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I'm using duckdns as my free ddns provider. The domain is in the form domain.duckdns.org.

I believe it would be technically possible for them to copy the files my server hosts, redirect "my" domain to their own server and create an SSL certificate for it, since they really own the domain.

This way for example, I could connect to the website, the SSL certificate would be valid, I'd input login and password and they could connect to my ip, input the login and passwords themselves and access the data which should be encrypted. Is this correct?

Is there a good way to defend against it?

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  • @dave_thompson_085 At the time of writing I did not get this suggestion. Thank you for the link, I've flagged my question as a duplicate.
    – TheHardew
    Jun 21 at 10:25

2 Answers 2

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Is there a good way to defend against it?

Unfortunately, there is not much you can do. Even if you acquire your own domain, DNS hosting company (not registrar, but who maintains your DNS zones) can spoof CAA records, pass ACME validation where custom DNS entry is sufficient to prove domain ownership and enroll the certificate.

So either, you trust your DNS hosting provider or not. If you do -- assume that provider doesn't do illegal actions. If you do not -- switch to the provider you trust. And I would keep in mind that if DNS hosting illegal activity is confirmed and revealed to the public -- this can ruin their business, because clients will move out.

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  • Thank you, I decided to accept this answer, even if it was posted slightly later than the other one, since you also elaborated on what happens if I do own the domain.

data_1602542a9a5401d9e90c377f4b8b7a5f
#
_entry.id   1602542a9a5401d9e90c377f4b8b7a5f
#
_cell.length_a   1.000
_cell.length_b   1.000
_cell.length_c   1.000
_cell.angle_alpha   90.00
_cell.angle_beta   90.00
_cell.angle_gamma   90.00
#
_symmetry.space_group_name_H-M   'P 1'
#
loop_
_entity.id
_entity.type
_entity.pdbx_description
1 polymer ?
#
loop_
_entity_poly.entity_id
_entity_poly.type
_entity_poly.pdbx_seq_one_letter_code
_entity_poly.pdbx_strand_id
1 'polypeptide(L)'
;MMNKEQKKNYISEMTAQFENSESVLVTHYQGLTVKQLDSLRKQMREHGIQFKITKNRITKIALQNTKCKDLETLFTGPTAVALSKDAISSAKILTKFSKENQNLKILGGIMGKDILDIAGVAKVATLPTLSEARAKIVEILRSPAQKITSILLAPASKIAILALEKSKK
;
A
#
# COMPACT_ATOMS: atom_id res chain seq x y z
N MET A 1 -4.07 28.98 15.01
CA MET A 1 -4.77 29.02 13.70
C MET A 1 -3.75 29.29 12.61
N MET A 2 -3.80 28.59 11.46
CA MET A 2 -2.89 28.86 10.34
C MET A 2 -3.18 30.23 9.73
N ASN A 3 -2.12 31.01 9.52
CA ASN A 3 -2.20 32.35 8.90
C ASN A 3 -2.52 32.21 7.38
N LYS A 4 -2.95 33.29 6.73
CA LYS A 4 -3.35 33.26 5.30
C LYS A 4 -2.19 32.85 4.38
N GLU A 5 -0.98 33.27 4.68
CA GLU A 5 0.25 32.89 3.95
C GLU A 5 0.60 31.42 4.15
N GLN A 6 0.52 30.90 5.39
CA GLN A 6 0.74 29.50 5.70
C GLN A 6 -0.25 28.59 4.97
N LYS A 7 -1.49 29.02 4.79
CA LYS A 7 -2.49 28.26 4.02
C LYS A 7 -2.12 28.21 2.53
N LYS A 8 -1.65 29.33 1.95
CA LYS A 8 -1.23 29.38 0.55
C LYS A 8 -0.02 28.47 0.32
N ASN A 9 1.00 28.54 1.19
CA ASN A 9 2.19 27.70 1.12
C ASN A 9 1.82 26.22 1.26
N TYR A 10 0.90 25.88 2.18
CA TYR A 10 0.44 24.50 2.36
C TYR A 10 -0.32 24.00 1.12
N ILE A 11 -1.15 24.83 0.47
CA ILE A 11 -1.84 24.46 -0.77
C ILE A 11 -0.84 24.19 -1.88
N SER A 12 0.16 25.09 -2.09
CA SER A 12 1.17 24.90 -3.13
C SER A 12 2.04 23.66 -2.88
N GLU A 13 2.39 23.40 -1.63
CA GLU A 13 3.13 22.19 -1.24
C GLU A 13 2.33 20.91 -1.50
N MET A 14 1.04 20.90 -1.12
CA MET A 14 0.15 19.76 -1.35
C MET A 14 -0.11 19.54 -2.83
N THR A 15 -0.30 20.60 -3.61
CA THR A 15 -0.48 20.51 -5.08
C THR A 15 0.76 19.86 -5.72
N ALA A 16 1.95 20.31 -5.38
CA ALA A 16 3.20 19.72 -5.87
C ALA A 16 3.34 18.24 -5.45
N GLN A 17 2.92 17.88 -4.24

– TheHardew
    Jun 20 at 15:46
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    Can you somehow pin the CA for your DNS name using CAA?
    – Bergi
    Jun 21 at 2:04
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    At least you can use certificate transparency (CT) logs to check whether the DNS provider issued a rogue certificate for your domain.
    – Nayuki
    Jun 21 at 2:53
  • Possibly, a topic for another question (which might already have been asked and answered): how is it possible to become the DNS provider for your own domain? I guess, a public IP and a domain name are a requirement?
    – CYB3R
    Jun 21 at 9:34
  • @CYB3R It's not particularly hard to host your own nameserver. It's fairly annoying though and you really want to have redundancy. I personally host backup nameservers for (some of) my domains myself but keep primaries with a provider since they are just much better at it. Their outages are rarer and shorter and in general they work a lot better than what I can achieve personally on my own hardware. I could in theory host a NS in the cloud or just on hosted HW but that seems a bit self defeating
    – DRF
    Jun 21 at 9:46
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As you stated, they are the legitimate owner of the domain, and thus can get a valid certificate for it.

The first step is to use a domain name you control, as the model of trust used the most on the Internet is "Domain validated", that is used to emit certificates. Whoever control the name is assumed to be the legit owner.

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